What you don’t see - battery efficiency improvements, the extra RAM allowing for easier switching, and the seamless Galaxy smartphone integration - is where the Galaxy Watch6 excels the most.
If you thought the Galaxy Watch5 had bad battery life then you’d be pleased to know that this has been fixed in the Galaxy Watch6. If you’ve switched on the always-on-display (AOD) then you wouldn’t make it to bed on day two without having to top up. Nonetheless, the Galaxy Watch6 has very good battery life. It easily lasted a day and a half, and if I turned off AOD, I could have two nights of sleep tracking before having to strap this watch to its charger.
The charger is exactly the same as last year. It’s the all-too-familiar 10-watt charger. To fully charge the Galaxy Watch6, it takes just under 90 minutes. It’s a WPC-based fast charger. Therefore, wireless chargers won’t work here.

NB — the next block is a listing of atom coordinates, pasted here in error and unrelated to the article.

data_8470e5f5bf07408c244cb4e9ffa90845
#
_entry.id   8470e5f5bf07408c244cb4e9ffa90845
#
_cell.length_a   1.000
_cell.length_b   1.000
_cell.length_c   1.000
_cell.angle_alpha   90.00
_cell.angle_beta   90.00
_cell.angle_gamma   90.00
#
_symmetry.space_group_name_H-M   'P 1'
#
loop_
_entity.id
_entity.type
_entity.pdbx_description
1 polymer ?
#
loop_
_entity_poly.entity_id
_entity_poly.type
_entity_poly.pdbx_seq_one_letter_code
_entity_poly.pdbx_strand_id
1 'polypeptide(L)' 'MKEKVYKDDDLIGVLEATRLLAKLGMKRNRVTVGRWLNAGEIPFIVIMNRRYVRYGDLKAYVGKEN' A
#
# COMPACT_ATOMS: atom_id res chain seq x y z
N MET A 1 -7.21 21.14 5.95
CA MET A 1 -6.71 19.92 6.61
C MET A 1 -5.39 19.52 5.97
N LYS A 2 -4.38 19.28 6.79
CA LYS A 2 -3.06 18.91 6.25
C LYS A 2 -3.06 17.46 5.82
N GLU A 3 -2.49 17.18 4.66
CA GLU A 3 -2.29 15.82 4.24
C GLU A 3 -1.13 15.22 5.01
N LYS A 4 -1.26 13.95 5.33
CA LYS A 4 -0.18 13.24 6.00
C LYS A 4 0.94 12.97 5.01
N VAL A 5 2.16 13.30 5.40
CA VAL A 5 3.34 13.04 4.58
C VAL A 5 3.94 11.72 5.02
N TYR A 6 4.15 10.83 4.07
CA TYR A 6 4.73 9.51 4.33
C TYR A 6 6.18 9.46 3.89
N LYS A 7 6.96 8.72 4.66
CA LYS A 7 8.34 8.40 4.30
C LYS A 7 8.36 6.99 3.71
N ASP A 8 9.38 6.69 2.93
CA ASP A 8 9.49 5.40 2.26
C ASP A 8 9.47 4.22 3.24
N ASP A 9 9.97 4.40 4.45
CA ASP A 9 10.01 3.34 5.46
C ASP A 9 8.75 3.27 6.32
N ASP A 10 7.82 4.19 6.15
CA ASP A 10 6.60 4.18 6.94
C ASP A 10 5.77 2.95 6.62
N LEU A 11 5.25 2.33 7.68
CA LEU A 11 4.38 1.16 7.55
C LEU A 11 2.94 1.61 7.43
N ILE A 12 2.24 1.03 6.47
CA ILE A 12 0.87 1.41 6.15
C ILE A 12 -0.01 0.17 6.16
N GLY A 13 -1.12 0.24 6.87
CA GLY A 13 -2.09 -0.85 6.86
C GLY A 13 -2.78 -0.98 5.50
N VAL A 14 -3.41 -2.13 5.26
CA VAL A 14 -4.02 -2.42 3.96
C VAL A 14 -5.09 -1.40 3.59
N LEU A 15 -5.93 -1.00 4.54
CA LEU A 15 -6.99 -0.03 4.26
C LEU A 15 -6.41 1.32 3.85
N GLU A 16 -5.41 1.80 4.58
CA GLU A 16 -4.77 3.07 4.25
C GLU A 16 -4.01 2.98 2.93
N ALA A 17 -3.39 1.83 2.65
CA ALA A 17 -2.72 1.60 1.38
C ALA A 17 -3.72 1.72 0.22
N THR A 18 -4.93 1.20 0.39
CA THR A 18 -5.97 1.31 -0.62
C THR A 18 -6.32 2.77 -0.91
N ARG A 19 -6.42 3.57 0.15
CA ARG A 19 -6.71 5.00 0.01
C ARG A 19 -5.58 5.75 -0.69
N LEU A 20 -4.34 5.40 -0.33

Unless you’re craving the rotating bezels, and the battery battery life, the Galaxy Watch 6 is the Android smartwatch to get (and slightly cheaper).
The Pixel Watch 2, which is due to be launched in a few weeks, will be its main competitor. I’m not even going to talk about the Apple Watch Series 8 because that’s on an entirely different platform. Once you’re team Android, the Apple Watch will hardly matter.
Nonetheless, as boring and iterative as it may seem, the screen (and a bump up to 2,000 nits) will definitely be a game changer. Add to that a robust suite of health and fitness features, and the Galaxy Watch6 can do it all.
Sahil Bhalla is a Delhi-based journalist. He posts at @IMSahilBhalla.